When picking an ETF that tracks the S&P500, should I be looking at an unhedged ETF like VFV, or the hedged version like VSP?
Ive heard that many think the CAD dollar is near its low, and will most likely move up in the coming years against the USD. In this case, a hedged ETF would be better (I think) – Is this correct?.
Is there anything else I should consider when picking hedged vs unhedged ETFs? Is the difference so minimal that its not worth considering?
VSP and vfv have the same mer cost is the same
Hedging costs dont show up in a funds MER because they arent paid to the fund manager. These costs are incurred by the fund to roll currency forwards and show up as tracking error.
OH I ACTUALLY HAVE A PICTURE OF THIS! I can finally use it:
Basically shows the benefit of currency depreciation for VFV, and tracking error between VSP and VOO.
Personally I see hedging as an added cost with no increases expected return. If you are a true believer in market efficiency then the same logic carries through to currencies. Trying to predict the direction the CAD will move in relation to US is no different than predicting the way a stock will move or out perform the market (which if you are buying ETFs you likely understand the arguments behind the difficulty of picking winning stocks) . The only known factor is that hedging comes with added complexity and therefore added cost in terms of MER.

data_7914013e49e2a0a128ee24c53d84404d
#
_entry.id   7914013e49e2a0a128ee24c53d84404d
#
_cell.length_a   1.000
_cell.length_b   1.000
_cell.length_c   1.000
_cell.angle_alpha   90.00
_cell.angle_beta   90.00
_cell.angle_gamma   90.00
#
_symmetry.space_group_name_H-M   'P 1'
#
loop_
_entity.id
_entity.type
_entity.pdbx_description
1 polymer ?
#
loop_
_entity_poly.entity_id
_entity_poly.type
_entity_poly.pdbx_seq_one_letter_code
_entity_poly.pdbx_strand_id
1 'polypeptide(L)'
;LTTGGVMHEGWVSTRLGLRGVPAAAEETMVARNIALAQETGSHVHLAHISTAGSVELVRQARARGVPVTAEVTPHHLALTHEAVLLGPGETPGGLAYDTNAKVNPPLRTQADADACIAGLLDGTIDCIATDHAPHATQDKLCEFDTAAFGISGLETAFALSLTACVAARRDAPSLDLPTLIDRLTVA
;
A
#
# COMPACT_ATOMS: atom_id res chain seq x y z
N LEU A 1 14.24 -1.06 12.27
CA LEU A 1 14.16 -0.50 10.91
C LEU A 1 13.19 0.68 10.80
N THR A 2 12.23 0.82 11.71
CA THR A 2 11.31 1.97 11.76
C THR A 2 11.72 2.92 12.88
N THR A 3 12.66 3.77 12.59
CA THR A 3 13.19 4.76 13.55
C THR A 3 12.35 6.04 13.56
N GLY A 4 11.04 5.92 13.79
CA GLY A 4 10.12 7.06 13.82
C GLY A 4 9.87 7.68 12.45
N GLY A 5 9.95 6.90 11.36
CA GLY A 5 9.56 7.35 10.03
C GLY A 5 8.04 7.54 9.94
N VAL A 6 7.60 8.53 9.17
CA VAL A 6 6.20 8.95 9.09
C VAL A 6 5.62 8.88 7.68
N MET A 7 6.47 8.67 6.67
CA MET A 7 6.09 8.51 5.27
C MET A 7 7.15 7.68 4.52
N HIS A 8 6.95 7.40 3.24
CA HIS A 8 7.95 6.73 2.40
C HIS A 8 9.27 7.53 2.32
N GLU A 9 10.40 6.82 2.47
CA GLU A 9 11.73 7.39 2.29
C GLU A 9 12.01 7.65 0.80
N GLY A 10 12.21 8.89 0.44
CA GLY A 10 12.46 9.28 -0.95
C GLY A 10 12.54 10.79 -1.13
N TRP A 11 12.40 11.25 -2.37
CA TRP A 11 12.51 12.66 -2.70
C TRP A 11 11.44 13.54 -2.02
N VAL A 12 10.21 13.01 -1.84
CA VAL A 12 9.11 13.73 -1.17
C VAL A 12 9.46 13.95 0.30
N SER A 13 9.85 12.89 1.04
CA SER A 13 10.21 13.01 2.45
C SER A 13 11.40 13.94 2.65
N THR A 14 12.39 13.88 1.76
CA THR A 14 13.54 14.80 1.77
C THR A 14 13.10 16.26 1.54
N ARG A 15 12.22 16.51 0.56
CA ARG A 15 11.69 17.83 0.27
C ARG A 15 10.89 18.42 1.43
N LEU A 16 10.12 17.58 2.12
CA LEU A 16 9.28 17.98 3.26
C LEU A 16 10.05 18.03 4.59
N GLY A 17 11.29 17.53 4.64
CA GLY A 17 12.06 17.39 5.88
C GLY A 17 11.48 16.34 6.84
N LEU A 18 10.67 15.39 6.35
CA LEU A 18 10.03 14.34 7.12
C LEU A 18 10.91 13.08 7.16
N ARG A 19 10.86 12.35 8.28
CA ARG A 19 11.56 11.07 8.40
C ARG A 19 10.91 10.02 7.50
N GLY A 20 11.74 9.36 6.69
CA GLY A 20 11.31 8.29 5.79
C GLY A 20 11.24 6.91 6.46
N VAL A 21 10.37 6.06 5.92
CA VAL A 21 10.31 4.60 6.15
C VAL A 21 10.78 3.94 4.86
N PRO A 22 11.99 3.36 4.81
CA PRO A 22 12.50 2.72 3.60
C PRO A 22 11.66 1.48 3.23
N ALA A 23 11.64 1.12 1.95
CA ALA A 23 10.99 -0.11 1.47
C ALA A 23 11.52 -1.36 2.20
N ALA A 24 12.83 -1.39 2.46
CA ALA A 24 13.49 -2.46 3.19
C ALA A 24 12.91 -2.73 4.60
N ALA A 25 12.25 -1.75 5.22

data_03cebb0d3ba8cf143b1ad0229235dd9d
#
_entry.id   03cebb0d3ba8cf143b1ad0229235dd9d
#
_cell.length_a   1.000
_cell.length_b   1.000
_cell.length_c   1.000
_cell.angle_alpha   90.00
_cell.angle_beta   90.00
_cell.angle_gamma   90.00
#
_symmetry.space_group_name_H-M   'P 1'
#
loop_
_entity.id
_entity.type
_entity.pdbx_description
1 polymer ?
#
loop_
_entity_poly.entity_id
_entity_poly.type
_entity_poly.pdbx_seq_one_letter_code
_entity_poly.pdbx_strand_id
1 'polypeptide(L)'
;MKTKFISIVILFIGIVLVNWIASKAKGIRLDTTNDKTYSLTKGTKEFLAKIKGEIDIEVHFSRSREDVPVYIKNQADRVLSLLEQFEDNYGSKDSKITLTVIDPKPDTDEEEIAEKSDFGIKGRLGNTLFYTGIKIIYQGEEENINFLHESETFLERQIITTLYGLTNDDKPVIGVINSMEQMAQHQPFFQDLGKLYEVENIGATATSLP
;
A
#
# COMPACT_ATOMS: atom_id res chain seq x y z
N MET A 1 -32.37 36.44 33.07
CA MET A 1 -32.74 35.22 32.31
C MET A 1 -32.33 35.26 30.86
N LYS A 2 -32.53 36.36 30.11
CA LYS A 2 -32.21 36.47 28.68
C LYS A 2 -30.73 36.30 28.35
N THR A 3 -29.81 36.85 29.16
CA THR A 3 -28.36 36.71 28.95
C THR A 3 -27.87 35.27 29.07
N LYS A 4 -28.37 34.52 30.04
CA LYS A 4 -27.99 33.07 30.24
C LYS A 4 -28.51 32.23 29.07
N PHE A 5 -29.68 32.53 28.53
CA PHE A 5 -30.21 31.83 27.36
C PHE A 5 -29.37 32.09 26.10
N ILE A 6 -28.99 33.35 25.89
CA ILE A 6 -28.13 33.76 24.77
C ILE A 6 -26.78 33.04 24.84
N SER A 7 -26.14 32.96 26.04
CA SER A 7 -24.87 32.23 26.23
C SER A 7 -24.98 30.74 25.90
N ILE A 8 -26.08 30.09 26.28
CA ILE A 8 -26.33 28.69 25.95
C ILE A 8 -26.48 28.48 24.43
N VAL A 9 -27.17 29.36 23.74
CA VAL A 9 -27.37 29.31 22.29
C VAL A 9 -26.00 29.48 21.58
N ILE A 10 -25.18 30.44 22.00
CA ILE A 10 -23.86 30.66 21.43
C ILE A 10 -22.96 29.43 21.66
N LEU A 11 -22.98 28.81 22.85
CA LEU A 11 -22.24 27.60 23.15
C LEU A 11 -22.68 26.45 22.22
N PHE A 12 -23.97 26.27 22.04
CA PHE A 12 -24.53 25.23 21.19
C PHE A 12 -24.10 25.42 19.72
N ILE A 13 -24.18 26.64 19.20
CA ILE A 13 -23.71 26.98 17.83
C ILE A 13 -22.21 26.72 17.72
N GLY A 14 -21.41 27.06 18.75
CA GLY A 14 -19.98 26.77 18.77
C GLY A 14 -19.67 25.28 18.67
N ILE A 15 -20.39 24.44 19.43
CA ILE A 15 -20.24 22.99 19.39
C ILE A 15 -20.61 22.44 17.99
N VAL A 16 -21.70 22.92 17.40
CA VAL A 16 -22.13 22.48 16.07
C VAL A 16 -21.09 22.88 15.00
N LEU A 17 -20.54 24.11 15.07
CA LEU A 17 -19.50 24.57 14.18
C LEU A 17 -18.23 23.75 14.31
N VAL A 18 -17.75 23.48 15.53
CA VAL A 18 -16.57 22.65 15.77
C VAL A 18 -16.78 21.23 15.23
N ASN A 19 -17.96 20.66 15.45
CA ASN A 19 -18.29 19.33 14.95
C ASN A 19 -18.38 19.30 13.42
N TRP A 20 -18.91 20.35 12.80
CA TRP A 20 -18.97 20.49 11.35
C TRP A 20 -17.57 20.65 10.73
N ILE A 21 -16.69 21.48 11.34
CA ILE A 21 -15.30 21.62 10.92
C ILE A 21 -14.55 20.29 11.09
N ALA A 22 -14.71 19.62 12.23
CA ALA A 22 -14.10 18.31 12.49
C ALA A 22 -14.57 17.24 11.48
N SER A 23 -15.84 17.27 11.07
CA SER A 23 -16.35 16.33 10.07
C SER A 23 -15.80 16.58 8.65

Thanks! Looks like Im going with VFV then!
Why not split the difference? Buy VTI and VSP to get both?
The question is, does it make sense to do this, or is it detrimental? And why would I get VTI instead of VFV? Im Canadian so the exchange rate would hurt me if I were to do this.
I have been wondering this as well. I keep a decent chunk of my registered accounts at Wealthsimple and they moved me to hedged ETFs without an explanation as to why. As I do more reading, this seems like the wrong move … Ill be contacting them on Monday to see their reasoning. Anyone know why this may have been done?
Always go unhedged ….you are adding costs AND risk when you hedge. In the end, it all balances. The only time you would hedge is if you want to make a bet on the currency. . . . Ie the purpose of the trade is about the currency as much or more as it is about the underlying security
Canadians Interested in investing and looking at opportunity in the market besides being a potato. Discussion would be geared around any investment opportunities a Canadian has access to. Questions regarding individual companies, ETFs, Tax implications, Index Investing, and more…